NHS Digital has confirmed it is making changes to some of its health statistics, but has rowed back on plans to stop a number of datasets.
NHS Digital wants to produce some stats less often and increase its use of infographics – Photo credit: Pexels
The body – formerly known as the Health and Social Care Information Centre – consulted on the changes between April and June this year, and received 257 responses. It said the aim was to help it prioritise its work, make better use of resources and ensure the statistics it produces are useful and understandable.
In a report on the consultation process, NHS Digital said there was a “strong message” that users supported the body’s direction of travel, which it defined as ensuring that statistics and publications were up-to-date, relevant and add value.
However, the body said that there were a number of proposals that were not accepted by users, and so it would not be making those changes.
These include proposals to stop publishing triennial datasets on registered blind and partially sighted people and quarterly data on the number of patients registered at a GP practices. NHS Digital said that responses indicated that these datasets were valuable resources, adding that there was “overwhelming opposition” to the scrapping of the GP data.
“The majority of respondents said it would have a high impact on them and their work, prohibiting them from performing their statutory function or completing crucial research,” it said in response to the proposal about the GP data.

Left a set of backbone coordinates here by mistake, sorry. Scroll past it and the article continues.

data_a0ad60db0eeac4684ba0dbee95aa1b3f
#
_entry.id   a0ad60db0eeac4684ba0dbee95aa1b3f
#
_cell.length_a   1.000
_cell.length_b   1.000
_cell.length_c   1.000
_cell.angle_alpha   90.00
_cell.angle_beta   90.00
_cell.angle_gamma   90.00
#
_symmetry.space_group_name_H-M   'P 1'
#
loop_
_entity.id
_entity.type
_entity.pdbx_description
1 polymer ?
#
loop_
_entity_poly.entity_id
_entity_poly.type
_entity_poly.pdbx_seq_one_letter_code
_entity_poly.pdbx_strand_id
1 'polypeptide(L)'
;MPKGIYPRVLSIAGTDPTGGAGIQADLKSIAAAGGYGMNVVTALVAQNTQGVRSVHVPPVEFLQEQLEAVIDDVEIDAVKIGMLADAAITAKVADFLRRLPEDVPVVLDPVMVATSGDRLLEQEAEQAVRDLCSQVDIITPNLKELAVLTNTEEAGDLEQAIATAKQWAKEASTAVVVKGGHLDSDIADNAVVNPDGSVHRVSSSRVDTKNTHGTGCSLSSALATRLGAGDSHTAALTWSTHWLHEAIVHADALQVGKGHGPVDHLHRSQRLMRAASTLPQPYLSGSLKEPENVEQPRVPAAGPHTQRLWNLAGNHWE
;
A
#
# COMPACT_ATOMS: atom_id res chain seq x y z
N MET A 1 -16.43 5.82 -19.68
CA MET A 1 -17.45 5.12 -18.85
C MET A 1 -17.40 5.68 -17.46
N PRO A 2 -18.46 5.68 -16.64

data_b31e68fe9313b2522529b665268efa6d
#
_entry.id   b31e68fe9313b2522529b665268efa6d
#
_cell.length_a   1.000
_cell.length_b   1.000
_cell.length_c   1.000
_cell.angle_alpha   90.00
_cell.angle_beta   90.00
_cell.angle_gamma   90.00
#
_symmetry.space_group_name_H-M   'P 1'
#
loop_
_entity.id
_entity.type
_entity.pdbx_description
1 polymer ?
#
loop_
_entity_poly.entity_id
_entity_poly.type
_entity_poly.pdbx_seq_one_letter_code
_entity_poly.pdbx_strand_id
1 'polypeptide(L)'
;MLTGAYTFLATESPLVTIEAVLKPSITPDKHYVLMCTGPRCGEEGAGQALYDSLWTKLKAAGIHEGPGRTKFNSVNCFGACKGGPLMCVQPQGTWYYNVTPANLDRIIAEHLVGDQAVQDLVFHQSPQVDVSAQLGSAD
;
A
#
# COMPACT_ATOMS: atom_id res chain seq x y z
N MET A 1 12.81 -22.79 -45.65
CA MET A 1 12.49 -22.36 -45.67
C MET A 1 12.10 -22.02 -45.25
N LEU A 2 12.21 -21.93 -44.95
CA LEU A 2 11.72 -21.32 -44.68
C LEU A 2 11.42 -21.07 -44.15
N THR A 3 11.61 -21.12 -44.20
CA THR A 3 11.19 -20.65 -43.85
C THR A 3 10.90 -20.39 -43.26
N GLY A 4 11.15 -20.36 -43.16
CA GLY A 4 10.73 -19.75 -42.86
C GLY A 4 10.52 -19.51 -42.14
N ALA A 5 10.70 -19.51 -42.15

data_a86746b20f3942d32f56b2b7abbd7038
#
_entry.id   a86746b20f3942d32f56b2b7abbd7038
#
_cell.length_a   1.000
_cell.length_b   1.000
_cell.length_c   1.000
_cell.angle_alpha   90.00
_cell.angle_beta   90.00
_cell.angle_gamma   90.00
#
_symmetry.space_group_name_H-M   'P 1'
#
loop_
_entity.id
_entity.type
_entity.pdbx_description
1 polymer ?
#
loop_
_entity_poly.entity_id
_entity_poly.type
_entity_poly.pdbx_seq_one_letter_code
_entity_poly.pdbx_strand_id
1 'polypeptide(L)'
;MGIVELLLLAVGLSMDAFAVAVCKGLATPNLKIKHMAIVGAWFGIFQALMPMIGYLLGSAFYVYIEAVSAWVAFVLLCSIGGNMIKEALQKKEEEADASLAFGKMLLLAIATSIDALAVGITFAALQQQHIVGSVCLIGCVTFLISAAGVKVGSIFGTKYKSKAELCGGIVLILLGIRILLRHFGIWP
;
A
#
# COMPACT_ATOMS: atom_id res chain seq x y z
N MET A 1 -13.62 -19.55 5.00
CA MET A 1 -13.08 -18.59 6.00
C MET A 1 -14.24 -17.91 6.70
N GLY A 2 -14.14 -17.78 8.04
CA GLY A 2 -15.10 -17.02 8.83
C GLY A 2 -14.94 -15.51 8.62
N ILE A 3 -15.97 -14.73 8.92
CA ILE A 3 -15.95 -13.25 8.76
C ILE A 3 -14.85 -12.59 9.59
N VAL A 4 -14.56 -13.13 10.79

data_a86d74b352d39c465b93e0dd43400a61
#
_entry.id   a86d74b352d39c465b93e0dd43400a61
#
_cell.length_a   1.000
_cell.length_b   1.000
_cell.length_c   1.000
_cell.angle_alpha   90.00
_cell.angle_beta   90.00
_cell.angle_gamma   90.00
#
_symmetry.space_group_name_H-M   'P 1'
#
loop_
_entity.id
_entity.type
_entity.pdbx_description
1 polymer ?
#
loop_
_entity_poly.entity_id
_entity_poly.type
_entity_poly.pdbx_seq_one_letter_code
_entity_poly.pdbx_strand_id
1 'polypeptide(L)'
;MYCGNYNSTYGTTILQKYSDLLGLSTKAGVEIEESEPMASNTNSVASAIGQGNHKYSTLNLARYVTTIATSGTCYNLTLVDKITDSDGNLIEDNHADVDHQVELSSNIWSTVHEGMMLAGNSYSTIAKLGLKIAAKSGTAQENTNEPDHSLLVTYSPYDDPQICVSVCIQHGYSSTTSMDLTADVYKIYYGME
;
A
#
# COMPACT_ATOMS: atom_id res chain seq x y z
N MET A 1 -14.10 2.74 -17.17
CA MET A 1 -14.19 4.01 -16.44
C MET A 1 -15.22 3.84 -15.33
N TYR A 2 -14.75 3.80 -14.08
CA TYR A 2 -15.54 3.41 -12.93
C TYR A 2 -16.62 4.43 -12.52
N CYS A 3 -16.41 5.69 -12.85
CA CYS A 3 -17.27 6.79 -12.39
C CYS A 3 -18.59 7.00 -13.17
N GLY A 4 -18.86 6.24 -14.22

NHS Digital also said it would continue to publish provisional accident and emergency quality indicators, but only until a replacement has been developed as part of the ongoing Urgent and Emergency Care Review.
Nonetheless, NHS Digital said it had received support from users and respondents for “most” of its proposals, many of which focus on the way it presents reports.
For instance, it will now provide a very high level summary and key stories on the front page of its reports to help people better understand the main messages from the statistics, and increase its use of infographics.
It will also reduce the level of commentary that comes with some statistics, for instance on breast and cervical screening information and on the prescribing for diabetes report.
Meanwhile, NHS Digital will reduce the frequency of some reports, such as the summary hospital-level mortality indicator, which will now be published on an annual basis rather than every three months.
The report also noted that a number of respondents asked for lower level data, particular at the local authority level, but said that “in almost all cases” NHS Digital already publishes underlying data at the lowest level it can without identification. It said that it would the possibility of offering more granular data would be reviewed regularly.
In addition to the imminent changes, a number of statements indicated that this was the first stage of an ongoing process, suggesting that users should expect more changes in the future.
“As funding pressures increase, we may be forced to review or reprioritise our statistics in the future,” the body said in the document.
“We will reuse the wealth of user feedback provided as part of this consultation to help us do this and we will consult users further if and when this is necessary.”
In addition, it said that increased collaboration across health and care was likely to lead to further changes, “including combining some similar outputs produced by different organisations into a single publications”.